Leap Year

It’s not shaping up to be a good year for rom-coms. After the disaster that was Valentine’s Day comes this dreadful misfire with no jokes, a patronising, predictable script and more clichés than you can shake a Blarney Stone at, to be sure – and the Irish Tourist Board should sue Goode for his accent. Director Tucker also made the dreary Shopgirl, and the writers are responsible for another poor rom-com, Made Of Honour – so we can’t say we weren’t warned.

It’s made all the worse for the presence of the hugely-talented Adams – what on Earth is she doing in material like this? She plays Anna, an uptight, super-organised house-maker in Boston who thinks oily boyfriend Jeremy (Scott) is going to propose. When he fails to, and flies to Dublin on business, she decides to follow him and propose herself on February 29, for in Ireland it’s a tradition for women too. Problem No 1: it’s a tradition EVERYWHERE for women to propose to men on February 29 in a leap year, not just Ireland, but never let a fact get in the way of a good plot point. Just in case we missed this set-up, it’s repeated on four different occasions, once by an under-used Lithgow.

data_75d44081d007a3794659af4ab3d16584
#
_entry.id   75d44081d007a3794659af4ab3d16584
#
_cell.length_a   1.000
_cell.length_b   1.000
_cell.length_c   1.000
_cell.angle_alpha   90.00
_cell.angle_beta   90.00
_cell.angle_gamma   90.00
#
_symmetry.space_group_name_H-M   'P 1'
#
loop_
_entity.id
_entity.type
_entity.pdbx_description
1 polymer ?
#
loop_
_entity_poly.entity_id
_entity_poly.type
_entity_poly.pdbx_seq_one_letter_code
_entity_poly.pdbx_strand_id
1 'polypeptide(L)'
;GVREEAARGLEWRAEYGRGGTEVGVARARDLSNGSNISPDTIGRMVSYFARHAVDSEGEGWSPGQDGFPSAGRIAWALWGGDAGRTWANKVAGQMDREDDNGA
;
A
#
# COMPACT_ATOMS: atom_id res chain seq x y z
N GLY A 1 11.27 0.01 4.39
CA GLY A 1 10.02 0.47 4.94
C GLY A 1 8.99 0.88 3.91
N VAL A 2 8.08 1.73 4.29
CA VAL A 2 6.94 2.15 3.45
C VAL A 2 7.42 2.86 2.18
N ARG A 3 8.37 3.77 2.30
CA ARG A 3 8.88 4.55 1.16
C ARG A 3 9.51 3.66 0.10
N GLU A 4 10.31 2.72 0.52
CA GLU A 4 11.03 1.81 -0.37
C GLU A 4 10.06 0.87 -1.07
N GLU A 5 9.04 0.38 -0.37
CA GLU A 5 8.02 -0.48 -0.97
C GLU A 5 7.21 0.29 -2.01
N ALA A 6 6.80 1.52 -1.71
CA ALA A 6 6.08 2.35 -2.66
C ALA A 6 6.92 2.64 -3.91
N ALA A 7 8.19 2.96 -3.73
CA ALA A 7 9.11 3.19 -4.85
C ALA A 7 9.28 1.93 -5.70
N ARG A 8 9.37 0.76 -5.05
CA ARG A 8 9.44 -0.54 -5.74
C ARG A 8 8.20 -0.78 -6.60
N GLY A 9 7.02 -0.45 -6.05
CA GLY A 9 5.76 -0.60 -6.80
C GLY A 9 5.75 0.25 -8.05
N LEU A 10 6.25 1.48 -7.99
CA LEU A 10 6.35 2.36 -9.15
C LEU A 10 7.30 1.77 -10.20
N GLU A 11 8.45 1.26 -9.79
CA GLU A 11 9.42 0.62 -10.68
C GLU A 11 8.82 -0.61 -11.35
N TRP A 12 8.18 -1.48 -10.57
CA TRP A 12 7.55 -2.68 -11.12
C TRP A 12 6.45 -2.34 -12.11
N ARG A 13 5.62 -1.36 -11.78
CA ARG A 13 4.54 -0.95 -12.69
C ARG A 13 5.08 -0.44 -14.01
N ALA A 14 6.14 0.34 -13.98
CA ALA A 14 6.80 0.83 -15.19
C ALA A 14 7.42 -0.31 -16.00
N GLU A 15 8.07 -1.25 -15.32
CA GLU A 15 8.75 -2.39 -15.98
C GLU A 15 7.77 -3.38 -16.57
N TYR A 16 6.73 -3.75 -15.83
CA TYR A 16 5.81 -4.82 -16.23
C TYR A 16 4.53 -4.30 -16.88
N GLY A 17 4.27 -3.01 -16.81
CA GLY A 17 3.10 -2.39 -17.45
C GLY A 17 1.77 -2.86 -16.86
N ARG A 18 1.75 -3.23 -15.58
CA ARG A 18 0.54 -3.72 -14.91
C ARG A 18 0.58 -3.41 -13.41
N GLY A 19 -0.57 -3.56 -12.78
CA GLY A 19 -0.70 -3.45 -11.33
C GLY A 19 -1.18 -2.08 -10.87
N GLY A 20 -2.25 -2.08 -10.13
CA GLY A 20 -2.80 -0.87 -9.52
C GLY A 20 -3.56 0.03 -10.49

After a disastrous journey Anna eventually washes up in Dingle, and meets the surly owner of the local hostelry, Declan (Goode), who reluctantly agrees to drive her across Ireland to Dublin so he can pay his overdue bills. He is scruffy, laid-back, monosyllabic and grubby; she is hygiene-obsessed, immaculately dressed, worried about time and, well, you get the picture. What follows is a string of painfully predictable set-pieces, with her stepping in cow poo, rolling around in mud, banging her head – hilarious, that one – and getting mugged, while he stands by with a stupid smirk on his face. Eventually they get to Dublin – looking remarkably summery on February 29th – but will Anna stick with her sure bet boyfriend or has she fallen for the smelly Declan?

Adams is an actress of enormous charm, but she can’t do much with a script that gives her no jokes and resorts to the cheapest gags at every opportunity. I could watch her all day, but by the end of the film I felt like I had. Goode, though, is the real problem here – apparently he has admitted that the movie is a stinker, and he has the look of someone counting his money. His Irish accent is a crime, and when he exclaims “riddle me this” at one point it’s impossible not to laugh. The only plus point – and it is the ONLY one – is a scene where Adams reveals why she is so uptight, a detail usually missing from these formula rom-coms. That aside it’s generic, slow, predictable and painfully unfunny. Straight into the top-five worse films of 2010 list along with Valentine’s Day – and it’s not even a leap year.

Official Site
Leap Year at IMDb

Stuart O'Connor is the Managing Editor of Screenjabber, the movie review website he co-founded with Neil Davey far too many years ago. He likes all genres, as long as the film is good (although he does enjoy the occasional bad "guilty pleasure"), and drinks way too much coffee.

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